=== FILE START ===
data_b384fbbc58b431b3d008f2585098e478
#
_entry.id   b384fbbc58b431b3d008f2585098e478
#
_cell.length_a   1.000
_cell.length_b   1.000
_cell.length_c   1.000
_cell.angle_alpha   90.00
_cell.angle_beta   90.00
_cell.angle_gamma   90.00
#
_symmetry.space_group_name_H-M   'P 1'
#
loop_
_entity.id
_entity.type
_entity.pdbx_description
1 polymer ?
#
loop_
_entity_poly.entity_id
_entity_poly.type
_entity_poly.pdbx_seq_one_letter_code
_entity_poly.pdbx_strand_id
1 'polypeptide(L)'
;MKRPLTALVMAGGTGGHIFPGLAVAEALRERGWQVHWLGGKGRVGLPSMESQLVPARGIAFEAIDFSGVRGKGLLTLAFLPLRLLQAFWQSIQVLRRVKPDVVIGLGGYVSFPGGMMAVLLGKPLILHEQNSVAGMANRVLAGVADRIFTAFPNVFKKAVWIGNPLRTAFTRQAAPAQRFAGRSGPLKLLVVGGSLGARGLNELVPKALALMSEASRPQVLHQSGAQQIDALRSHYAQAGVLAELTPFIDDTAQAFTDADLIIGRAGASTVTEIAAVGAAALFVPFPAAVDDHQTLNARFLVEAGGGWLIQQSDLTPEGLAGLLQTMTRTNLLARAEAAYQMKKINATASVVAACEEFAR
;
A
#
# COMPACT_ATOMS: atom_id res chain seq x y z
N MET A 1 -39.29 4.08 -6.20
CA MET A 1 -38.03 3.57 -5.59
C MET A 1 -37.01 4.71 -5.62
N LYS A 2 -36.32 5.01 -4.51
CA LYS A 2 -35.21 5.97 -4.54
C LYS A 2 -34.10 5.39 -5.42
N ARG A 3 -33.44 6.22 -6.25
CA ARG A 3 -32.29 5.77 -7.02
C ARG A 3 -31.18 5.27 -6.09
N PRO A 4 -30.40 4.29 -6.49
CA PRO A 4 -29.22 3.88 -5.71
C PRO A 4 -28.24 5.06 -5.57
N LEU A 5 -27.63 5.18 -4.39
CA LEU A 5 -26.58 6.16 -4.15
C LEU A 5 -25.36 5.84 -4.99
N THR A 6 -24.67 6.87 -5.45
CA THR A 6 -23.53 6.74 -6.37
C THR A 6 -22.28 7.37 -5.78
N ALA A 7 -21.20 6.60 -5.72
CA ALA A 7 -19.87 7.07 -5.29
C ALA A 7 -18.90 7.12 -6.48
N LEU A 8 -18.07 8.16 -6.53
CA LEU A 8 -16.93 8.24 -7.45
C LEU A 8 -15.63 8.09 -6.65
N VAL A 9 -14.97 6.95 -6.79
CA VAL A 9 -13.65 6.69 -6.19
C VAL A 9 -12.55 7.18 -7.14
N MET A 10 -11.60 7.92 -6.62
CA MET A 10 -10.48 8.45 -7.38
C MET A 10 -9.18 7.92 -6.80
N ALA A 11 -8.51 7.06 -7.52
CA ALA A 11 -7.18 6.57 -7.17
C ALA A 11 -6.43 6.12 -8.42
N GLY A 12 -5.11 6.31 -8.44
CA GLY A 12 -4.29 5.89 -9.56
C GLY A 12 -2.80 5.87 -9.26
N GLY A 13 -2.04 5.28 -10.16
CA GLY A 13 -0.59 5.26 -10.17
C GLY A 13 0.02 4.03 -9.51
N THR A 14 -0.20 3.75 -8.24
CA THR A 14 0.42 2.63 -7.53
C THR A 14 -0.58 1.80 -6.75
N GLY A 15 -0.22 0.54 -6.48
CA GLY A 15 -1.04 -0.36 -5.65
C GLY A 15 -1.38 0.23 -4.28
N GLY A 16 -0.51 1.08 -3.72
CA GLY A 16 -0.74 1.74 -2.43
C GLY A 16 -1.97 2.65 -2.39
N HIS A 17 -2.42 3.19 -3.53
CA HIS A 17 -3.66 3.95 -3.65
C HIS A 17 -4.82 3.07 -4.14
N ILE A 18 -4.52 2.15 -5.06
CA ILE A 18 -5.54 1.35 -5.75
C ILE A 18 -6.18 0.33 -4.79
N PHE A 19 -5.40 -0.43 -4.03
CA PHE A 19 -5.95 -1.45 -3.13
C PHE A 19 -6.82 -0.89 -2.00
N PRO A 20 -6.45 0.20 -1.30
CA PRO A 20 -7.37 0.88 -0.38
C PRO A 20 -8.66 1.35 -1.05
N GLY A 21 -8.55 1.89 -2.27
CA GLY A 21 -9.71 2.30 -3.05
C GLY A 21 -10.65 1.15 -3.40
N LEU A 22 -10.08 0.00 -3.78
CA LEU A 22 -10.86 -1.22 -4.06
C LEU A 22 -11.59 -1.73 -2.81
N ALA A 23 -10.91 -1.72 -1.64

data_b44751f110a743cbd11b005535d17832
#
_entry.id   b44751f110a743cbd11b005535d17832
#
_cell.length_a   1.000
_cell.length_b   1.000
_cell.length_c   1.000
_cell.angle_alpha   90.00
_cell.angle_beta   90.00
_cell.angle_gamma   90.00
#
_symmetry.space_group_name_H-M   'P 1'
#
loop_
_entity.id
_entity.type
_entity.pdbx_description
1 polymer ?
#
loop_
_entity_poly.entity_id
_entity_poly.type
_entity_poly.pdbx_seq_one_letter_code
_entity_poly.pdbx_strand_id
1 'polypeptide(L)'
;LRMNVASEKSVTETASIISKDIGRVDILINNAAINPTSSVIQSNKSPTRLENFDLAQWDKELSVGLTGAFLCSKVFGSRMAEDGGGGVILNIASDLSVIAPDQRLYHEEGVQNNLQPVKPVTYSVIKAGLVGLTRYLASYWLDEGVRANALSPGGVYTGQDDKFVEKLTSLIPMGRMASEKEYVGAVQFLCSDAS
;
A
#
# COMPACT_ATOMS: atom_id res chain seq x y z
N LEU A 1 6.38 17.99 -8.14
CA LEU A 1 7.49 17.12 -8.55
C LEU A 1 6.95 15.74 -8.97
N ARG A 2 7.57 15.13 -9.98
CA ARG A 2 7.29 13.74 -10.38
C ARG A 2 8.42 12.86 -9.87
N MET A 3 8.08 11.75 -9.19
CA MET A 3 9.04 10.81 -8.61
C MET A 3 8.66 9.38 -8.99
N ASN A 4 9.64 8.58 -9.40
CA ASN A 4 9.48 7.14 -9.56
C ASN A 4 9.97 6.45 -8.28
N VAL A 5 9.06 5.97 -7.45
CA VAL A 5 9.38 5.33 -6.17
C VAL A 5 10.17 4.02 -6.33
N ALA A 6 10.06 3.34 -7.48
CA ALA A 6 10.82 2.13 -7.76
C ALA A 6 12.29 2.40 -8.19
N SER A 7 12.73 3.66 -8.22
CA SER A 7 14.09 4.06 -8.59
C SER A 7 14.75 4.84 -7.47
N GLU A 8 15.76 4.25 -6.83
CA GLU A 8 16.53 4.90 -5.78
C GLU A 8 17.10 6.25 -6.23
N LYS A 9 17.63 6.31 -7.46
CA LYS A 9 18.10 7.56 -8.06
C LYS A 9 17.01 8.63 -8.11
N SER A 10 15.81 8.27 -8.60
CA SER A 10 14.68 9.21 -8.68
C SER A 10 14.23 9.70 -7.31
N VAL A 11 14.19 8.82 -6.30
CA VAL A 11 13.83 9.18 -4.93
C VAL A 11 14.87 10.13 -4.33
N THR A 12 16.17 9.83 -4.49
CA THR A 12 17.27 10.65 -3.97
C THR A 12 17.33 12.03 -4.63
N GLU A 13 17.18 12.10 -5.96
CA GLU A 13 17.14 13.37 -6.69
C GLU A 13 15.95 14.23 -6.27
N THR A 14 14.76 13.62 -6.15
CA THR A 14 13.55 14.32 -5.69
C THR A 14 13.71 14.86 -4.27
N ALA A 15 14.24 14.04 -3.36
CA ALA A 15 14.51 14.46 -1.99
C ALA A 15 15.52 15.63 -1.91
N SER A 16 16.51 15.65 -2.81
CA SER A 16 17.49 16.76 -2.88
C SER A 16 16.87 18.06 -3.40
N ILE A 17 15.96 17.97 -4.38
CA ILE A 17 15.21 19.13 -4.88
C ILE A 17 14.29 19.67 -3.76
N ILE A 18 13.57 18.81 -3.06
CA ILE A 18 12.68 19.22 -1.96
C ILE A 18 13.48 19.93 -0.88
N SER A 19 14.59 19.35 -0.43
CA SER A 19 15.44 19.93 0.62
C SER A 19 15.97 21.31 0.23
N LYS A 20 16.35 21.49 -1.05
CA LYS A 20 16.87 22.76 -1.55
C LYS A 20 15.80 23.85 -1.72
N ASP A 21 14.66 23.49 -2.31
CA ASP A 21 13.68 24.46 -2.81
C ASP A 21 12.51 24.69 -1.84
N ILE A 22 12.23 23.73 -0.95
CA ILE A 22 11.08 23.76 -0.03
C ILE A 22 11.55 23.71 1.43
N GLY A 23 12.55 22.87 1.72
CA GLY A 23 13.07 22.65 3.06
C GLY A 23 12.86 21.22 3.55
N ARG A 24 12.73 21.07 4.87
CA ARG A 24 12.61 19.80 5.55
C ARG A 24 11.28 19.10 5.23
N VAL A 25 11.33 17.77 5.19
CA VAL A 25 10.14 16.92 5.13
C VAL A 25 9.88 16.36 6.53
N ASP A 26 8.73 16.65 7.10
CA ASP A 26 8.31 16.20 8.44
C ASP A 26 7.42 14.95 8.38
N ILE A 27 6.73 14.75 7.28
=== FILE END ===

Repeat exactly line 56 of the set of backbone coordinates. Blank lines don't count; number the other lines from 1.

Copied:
CA VAL A 9 -13.65 6.69 -6.19